Companies soon forgot that consumers and quality are inseparable and started to believe that they would buy anything that had a big name attached to it and that the quality of the product didn’t matter so long as it sold.
Because back then in the 80s the internet wasn’t widespread in the way that it is today, customers could only leverage either word of mouth referrals from friends and families regarding specific games, so, somehow, customers would be locked into what they bought.
Of course, today's online reviews for video games and gaming consoles were absent too. Nevertheless, as water will always find its level, eventually word-of-mouth scenarios turned sour thus leading directly to the video game crash of 1983.
Records also show how, in the early 1980s, the United States went through an economic recession, implying less money going around important things talk less of leisure activities like gaming.
The consequence too was that consumers became more conscious about what they were spending their money on, and how much money they were willing to spend.
Naturally, the resulting more conservative spending jolted the gaming publishers and console makers that had invested tens of millions of dollars into games and consoles but weren’t seeing the return on their profits that they were hoping for.
The solution offered was to spend less time and resources on games and essentially just put them out onto the market. Again, this meant compromising quality to gain quantity.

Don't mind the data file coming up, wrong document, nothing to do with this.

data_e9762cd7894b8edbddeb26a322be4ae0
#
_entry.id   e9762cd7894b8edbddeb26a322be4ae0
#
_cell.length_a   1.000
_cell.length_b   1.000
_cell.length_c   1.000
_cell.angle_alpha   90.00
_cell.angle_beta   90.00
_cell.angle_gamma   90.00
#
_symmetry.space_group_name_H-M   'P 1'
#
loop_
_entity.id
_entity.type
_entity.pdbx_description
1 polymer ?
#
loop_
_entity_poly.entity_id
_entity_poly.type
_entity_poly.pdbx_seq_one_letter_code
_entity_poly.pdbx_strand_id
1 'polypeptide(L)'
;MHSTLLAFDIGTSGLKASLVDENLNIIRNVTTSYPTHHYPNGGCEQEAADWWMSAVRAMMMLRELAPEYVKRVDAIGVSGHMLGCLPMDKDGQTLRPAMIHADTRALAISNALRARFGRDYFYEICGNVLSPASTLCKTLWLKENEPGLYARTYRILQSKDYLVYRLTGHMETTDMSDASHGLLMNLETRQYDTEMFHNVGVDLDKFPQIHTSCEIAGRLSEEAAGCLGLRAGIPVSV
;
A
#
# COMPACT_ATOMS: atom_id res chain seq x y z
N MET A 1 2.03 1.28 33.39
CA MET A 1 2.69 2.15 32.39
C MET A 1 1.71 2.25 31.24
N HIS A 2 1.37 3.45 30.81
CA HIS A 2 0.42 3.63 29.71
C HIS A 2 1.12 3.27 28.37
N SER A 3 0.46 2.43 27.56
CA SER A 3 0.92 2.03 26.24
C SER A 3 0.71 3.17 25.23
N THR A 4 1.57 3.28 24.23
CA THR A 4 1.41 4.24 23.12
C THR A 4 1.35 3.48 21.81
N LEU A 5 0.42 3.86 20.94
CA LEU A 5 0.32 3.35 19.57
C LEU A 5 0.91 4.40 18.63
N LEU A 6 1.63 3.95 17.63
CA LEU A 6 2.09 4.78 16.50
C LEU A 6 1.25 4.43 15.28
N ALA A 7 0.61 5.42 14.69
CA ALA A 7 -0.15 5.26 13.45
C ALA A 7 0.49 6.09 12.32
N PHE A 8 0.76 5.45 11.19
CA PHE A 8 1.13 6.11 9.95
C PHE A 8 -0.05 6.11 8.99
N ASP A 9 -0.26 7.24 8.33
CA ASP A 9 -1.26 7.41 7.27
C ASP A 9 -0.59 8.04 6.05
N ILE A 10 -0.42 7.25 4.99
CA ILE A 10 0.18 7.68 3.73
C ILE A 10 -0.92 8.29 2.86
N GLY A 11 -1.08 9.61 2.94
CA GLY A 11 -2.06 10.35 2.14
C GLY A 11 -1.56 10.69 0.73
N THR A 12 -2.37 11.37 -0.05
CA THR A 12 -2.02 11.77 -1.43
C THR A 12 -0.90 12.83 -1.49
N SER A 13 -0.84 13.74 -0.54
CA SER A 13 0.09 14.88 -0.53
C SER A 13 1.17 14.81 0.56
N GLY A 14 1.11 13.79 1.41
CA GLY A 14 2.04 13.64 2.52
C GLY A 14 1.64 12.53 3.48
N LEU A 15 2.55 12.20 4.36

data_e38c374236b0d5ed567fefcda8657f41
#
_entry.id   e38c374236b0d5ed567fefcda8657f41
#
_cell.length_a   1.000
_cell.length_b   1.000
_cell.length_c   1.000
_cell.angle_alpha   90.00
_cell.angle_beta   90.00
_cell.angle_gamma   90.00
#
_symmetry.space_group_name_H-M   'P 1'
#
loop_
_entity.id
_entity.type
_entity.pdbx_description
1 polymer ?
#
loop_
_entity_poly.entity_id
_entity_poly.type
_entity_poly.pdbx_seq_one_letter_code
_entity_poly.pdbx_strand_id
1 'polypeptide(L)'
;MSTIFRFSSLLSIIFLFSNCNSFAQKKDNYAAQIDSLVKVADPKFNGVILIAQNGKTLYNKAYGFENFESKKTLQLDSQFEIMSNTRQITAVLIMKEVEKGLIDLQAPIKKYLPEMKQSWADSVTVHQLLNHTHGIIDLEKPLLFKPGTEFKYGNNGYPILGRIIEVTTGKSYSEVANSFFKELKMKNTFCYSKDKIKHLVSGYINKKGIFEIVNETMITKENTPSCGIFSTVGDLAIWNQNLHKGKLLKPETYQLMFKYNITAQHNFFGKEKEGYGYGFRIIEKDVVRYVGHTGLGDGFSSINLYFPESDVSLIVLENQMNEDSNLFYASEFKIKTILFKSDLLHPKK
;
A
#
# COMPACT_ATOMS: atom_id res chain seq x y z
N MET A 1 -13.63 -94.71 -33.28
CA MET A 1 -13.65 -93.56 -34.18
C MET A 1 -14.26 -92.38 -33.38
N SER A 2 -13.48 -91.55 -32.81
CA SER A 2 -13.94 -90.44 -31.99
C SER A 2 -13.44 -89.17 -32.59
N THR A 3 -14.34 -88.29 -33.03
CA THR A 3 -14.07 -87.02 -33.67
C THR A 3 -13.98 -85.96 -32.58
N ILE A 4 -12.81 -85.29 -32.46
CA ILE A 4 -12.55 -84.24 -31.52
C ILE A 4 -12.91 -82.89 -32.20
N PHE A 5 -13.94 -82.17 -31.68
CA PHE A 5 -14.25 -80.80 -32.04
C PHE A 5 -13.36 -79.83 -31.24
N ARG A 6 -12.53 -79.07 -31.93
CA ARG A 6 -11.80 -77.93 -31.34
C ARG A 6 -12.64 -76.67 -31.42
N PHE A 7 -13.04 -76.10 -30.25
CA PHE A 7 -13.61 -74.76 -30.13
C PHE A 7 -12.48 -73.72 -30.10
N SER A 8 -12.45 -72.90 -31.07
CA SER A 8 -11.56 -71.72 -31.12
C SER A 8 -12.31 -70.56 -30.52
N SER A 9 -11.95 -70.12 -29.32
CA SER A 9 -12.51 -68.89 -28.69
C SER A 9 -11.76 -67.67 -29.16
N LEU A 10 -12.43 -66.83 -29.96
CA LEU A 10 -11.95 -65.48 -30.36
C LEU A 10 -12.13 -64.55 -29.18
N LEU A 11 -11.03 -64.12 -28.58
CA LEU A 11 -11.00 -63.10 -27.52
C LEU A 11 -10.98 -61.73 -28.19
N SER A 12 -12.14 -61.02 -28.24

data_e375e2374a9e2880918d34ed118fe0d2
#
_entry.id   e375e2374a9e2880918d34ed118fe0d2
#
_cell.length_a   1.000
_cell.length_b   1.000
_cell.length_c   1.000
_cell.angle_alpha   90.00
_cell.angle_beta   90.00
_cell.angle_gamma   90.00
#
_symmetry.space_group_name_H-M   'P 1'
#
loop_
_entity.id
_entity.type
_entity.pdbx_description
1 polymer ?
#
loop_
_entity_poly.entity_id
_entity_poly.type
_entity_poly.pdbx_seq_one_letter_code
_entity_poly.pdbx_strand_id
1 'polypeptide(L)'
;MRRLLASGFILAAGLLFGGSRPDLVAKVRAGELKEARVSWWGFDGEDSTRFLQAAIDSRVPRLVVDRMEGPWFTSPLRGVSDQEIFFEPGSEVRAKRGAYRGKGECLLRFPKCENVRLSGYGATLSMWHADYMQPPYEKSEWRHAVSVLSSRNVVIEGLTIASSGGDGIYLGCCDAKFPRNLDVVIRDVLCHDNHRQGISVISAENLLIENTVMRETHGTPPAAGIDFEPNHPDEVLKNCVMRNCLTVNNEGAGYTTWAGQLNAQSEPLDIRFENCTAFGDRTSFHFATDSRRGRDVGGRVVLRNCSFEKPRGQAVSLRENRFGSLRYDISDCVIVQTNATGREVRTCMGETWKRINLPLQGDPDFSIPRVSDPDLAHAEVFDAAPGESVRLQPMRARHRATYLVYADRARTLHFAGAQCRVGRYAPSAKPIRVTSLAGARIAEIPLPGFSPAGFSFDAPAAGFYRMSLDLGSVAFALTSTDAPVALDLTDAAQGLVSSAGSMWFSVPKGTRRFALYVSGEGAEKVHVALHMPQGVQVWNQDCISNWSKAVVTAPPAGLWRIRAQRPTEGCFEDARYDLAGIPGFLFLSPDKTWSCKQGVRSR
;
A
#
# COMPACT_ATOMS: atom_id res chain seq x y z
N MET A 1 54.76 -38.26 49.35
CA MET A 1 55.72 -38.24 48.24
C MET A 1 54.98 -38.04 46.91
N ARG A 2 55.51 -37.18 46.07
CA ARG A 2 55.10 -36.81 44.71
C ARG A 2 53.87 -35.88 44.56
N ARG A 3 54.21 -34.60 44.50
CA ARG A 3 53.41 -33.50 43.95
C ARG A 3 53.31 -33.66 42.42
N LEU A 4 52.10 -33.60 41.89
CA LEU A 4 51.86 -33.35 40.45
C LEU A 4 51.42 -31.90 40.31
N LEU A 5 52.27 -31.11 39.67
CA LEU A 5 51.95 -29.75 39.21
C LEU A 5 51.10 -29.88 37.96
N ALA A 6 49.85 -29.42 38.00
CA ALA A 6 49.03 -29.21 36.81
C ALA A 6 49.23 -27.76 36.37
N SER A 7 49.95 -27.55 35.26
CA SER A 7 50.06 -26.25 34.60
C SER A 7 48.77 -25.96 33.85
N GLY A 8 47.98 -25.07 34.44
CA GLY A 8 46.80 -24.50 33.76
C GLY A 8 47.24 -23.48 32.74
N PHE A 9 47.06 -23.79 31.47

Nintendo was founded in Japan and had been making video games since the 1970s.
Its first console didn’t release until 1985 when the NES, a cartridge-based game console, hit store shelves.
The impact of the NES was felt immediately because of the way that Nintendo ran an extremely tight ship when it came to the games being released on their console.
Unlike what console makers had been doing previously, Nintendo only allowed developers that were specifically licensed and had been given permission to develop and release games for the NES.
To ensure that this standard was met, Nintendo developed a control chip that would talk to the NES and authenticate the game trying to be played.
If that chip wasn’t present or it didn’t pass authentication, the game wouldn’t run.
And Nintendo only gave out the control chips to licensed developers, so no one but developers that were handpicked could release games on the NES.
This licensing strategy led to fewer games being released for the NES than its other console counterparts at the time, but it also led to a higher quality of games, and record-breaking revenues with the NES selling over 60 million units.
No one argues about the mantra of 'quality over quantity' which is a concept that sounds so simple.
However, let the table reverse and money become involved, things will certainly get a little more complicated.
This seems to be the summary of what transpired in the case of the video game crash of the early 80s.
This case study begs the question, “How come companies cannot see when, where, and how they are treading on mistakes until the onset of misfortunes?” Look at the case of Silicon Valley Bank, for instance.
An evergreen lesson should point to learning from the past and making an effort never to repeat the same mistakes again in the future.
Thankfully in the case of video games, the mistakes of the past didn’t lead to the death of the gaming industry, but its salvation through Nintendo and its console development continues to innovate and set industry standards to this day.